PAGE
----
This book is considered classic in its genre. After Measure What Matters, I was convinced I had to read it. Andrew Grove did an amazing job going through the fundamental problems and solutions in leadership and management. The book starts by introducing a problem in a physical production domain and later develops on the same story to go through typical scenarios. It is fascinating to see how the ideas and concepts in this book are still relevant, although written decades ago. What I really like is that the book is full of hands-on advice and tips. At the end of the book you get Q&A style section going through all the concepts from the book (you can use it as a checklist).

I definitely recommend to read this book, it is an amazing artifact not only for the people in management, but for everyone.

The Making of a Manager: What to Do When Everyone Looks to You, by Julie Zhuo

Great book, especially for new managers or for the people who are planning to start in management. Lots of practical tips and suggestions on how to go through the tough life of a manager in a day-to-day basis, from 1on1’s to hiring and managing up.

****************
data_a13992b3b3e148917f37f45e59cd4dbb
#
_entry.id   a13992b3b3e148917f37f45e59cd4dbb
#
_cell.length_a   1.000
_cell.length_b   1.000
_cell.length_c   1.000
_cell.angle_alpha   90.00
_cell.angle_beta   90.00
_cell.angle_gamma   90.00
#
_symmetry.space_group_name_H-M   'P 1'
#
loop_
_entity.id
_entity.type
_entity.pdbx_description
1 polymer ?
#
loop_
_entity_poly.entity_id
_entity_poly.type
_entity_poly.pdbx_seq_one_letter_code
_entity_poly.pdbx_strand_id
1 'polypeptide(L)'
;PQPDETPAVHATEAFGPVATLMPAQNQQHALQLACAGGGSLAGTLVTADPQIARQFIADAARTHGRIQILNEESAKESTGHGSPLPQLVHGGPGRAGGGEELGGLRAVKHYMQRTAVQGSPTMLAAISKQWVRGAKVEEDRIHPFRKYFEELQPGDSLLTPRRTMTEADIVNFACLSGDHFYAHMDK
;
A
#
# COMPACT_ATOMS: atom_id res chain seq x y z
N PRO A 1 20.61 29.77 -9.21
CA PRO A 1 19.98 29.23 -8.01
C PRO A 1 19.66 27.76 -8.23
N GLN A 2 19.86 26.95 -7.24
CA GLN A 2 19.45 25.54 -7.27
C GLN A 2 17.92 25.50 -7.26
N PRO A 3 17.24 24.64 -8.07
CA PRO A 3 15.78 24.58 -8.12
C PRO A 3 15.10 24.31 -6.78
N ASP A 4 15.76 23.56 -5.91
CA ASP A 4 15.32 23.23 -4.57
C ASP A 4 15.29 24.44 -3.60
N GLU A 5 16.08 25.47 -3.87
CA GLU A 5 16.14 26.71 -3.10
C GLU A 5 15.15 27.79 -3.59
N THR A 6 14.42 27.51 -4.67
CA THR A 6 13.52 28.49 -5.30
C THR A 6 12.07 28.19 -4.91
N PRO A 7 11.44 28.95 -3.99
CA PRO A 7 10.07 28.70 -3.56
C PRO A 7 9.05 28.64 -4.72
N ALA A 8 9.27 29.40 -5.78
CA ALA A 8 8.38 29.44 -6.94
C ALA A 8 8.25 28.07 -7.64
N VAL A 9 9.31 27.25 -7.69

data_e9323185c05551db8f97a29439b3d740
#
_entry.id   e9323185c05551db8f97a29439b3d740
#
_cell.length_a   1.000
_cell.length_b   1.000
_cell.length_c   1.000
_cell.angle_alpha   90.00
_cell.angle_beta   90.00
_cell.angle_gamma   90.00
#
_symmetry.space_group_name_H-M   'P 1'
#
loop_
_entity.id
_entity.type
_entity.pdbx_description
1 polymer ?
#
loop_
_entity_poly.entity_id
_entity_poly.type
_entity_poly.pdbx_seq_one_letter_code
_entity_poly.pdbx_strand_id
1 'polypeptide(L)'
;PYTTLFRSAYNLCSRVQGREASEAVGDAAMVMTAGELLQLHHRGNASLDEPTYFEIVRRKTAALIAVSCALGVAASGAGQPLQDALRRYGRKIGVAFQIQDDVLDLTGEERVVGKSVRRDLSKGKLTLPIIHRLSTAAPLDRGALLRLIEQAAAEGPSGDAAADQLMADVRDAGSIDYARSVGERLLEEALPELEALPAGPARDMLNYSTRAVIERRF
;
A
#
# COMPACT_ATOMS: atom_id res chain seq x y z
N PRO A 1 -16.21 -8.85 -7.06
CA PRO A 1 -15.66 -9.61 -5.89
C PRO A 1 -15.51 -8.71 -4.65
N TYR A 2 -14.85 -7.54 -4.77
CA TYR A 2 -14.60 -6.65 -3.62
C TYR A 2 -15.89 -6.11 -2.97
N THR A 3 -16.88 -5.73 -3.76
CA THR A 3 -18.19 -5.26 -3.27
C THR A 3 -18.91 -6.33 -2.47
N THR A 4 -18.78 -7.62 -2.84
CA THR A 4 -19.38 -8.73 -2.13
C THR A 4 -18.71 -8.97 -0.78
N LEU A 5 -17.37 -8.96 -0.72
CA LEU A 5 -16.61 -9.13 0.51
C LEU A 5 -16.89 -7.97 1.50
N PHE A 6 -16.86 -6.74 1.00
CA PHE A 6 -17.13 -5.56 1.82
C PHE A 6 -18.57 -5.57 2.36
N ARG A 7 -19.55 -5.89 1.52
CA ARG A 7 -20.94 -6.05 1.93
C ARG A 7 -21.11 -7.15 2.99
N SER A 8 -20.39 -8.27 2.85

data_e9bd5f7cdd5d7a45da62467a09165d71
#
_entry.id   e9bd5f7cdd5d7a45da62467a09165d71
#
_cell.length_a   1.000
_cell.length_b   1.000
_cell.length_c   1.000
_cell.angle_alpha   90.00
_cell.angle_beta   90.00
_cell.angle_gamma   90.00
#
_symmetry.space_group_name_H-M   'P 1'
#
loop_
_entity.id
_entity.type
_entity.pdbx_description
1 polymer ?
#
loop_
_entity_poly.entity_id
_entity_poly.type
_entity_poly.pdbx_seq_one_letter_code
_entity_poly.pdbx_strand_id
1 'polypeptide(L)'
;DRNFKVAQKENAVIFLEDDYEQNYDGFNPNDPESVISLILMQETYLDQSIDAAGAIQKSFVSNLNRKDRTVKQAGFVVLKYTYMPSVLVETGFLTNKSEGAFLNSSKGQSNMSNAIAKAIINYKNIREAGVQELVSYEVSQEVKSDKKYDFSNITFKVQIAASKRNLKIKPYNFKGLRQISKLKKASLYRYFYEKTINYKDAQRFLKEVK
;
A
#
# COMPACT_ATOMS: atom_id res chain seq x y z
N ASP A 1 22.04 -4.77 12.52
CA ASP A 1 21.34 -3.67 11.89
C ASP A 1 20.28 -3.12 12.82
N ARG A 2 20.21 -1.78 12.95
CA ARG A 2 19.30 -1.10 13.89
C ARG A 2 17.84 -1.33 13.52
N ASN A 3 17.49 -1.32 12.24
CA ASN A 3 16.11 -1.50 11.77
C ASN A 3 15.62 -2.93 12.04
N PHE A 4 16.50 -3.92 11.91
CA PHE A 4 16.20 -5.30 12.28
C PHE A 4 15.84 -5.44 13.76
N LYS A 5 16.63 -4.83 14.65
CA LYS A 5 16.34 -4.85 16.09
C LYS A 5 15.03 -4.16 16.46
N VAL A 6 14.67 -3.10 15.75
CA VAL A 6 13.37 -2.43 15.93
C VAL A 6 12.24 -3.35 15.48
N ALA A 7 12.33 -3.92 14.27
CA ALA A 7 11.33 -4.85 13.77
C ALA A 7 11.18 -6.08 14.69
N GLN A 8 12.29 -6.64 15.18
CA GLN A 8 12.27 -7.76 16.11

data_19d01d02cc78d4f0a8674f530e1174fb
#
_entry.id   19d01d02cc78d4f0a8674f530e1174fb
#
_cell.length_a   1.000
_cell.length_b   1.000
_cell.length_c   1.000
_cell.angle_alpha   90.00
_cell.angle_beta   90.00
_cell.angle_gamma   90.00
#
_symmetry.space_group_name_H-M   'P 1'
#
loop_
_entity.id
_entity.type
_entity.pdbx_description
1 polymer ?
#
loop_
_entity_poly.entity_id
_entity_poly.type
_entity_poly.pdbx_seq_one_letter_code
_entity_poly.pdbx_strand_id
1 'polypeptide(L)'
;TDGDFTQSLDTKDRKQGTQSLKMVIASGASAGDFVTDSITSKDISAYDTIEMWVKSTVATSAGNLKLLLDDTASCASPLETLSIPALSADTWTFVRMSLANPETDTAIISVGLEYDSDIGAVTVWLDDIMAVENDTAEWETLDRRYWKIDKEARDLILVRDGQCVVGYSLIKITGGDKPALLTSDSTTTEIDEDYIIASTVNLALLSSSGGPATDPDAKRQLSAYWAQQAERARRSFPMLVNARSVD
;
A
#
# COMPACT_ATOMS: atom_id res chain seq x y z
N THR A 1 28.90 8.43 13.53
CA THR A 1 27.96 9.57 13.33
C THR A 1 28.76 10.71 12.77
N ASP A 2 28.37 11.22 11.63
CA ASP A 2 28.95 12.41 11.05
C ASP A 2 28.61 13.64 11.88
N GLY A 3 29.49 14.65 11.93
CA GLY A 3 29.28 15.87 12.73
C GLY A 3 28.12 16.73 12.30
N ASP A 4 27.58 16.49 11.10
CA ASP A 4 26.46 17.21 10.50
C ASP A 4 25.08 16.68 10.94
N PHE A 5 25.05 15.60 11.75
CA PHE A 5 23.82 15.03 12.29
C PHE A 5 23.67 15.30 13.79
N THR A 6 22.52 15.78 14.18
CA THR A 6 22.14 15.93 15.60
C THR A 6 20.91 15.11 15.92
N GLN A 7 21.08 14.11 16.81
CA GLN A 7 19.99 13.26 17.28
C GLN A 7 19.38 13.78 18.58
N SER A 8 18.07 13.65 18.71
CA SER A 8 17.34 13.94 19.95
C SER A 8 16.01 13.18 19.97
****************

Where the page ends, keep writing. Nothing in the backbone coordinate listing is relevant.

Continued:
Definitely recommend.

Fantasy and Science Fiction

The Trouble with Peace, by Joe Abercrombie

Here we go, the long waited one! Joe Abercrombie is probably my favorite author, that I ever read (considering that I favor this genre ;) ). The Trouble with Peace is the second book from The Age of Madness series and Abercrombie killed it as usual, with his character development, shock, death, happiness and ton of explicit content.

Really, go buy the book!

Run, by Blake Crouch

I read Recursion and The Wayward Pines series from Couch and really enjoyed both. So I was expecting a similar experience from Run, however after progressing through half of the book I realised that moving forward does not really make sense.

I won’t spoil much, but the main storyline is about a family who is running away from other people who try to kill them, why they want kill is where the spoiler is. The whole book is literally this, in a car, family driving day and night and running. Also I am not from the US and the whole world is from real places (I guess?) which I have no idea about, so it felt very dry and I could not really connect with the story.

I’d probably say skip this one.

Dark Matter, by Blake Crouch

Picked this after Run, since the reviews were good. The storeline is interesting, easy to read, but very similar to Recursion and other books from Couch. The more I read the author the more I have a feeling that they are just repeating themselves. I think this is the last book for me from Couch.

Oathbringer, The Stormlight Archive #3, by Brandon Sanderson

Oathbringer is the 3rd book in The Stormlight Archive sequence. I actually read it some time ago, however since the Rhythm of War came out, I picked the previous one for re-reading. One thing I like most about the series, is you read a lot and can’t put away the book, however if you look back nothing really happened! I find it quite interesting how Sanderson does this, as usually I can’t progress with books where nothing happens :) Recommended!

Written on November 25, 2020